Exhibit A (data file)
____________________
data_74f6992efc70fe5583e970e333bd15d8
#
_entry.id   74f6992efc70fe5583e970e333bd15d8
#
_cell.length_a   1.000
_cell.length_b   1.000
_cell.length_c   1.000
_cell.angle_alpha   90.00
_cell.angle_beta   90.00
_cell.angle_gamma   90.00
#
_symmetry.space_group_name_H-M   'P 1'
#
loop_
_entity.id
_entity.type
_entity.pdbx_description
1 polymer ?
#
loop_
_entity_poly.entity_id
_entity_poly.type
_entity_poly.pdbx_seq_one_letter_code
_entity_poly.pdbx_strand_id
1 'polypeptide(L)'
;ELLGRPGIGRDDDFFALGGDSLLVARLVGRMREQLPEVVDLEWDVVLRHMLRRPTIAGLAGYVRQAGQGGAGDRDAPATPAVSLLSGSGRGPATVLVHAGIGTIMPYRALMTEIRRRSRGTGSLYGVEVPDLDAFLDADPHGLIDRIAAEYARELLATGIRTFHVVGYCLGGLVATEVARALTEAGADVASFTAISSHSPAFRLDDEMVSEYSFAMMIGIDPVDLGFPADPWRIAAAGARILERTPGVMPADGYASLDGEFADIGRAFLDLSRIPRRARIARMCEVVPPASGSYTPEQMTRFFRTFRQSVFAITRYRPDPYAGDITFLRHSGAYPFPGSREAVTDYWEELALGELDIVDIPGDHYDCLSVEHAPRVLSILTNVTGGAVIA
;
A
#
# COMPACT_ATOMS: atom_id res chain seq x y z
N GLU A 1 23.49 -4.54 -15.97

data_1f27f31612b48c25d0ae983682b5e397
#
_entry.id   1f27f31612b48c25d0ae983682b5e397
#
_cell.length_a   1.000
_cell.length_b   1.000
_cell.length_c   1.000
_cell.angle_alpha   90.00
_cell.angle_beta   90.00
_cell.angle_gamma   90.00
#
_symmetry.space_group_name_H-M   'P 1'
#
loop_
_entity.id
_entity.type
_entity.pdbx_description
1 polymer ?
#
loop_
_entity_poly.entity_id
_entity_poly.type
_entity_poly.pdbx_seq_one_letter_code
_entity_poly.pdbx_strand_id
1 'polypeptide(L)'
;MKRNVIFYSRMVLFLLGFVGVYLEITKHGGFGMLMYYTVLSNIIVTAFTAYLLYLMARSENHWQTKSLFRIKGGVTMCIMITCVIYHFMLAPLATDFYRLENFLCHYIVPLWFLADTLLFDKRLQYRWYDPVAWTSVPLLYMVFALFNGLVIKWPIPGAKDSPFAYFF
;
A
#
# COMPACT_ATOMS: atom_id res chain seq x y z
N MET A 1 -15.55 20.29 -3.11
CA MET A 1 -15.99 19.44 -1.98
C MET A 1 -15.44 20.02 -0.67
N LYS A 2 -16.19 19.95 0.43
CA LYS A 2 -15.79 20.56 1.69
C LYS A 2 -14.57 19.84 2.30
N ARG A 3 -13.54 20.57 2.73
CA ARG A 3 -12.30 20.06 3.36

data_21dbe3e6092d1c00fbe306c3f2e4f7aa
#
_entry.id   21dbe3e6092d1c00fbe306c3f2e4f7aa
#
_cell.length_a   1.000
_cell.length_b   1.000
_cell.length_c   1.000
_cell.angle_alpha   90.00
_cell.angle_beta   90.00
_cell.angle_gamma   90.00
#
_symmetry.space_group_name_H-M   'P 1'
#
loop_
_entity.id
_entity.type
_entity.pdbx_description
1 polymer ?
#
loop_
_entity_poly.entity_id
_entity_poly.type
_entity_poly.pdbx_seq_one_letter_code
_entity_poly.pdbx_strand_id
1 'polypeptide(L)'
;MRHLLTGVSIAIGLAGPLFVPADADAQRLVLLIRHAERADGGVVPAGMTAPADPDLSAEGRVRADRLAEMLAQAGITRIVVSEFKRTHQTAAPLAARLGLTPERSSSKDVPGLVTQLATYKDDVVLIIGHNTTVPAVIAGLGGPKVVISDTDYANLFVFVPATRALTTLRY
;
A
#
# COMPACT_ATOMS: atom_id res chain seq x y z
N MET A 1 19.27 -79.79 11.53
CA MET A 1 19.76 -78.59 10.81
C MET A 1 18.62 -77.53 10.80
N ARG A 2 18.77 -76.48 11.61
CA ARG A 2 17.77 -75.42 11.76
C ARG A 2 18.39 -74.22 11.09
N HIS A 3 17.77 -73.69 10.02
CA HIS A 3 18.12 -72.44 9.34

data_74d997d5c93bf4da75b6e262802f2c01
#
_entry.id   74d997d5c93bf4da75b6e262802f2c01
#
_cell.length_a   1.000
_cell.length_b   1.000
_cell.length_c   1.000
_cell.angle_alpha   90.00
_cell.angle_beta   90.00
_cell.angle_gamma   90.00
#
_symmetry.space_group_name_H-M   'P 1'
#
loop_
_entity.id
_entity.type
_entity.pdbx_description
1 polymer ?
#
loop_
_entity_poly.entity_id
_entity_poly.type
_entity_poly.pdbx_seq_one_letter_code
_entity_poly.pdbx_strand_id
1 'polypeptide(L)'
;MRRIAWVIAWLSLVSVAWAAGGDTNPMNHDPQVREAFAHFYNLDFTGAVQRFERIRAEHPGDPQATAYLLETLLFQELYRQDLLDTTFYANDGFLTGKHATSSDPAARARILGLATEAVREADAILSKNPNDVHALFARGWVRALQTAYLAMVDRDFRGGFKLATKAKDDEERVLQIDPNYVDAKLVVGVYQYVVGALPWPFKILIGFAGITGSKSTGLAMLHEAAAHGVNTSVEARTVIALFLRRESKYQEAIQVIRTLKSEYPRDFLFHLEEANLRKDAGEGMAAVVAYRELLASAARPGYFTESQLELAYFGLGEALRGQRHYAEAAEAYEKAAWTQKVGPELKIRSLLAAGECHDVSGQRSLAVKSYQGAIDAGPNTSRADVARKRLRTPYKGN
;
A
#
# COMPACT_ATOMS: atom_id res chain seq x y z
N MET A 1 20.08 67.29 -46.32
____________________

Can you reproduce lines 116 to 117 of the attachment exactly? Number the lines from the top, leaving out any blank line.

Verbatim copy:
_cell.angle_beta   90.00
_cell.angle_gamma   90.00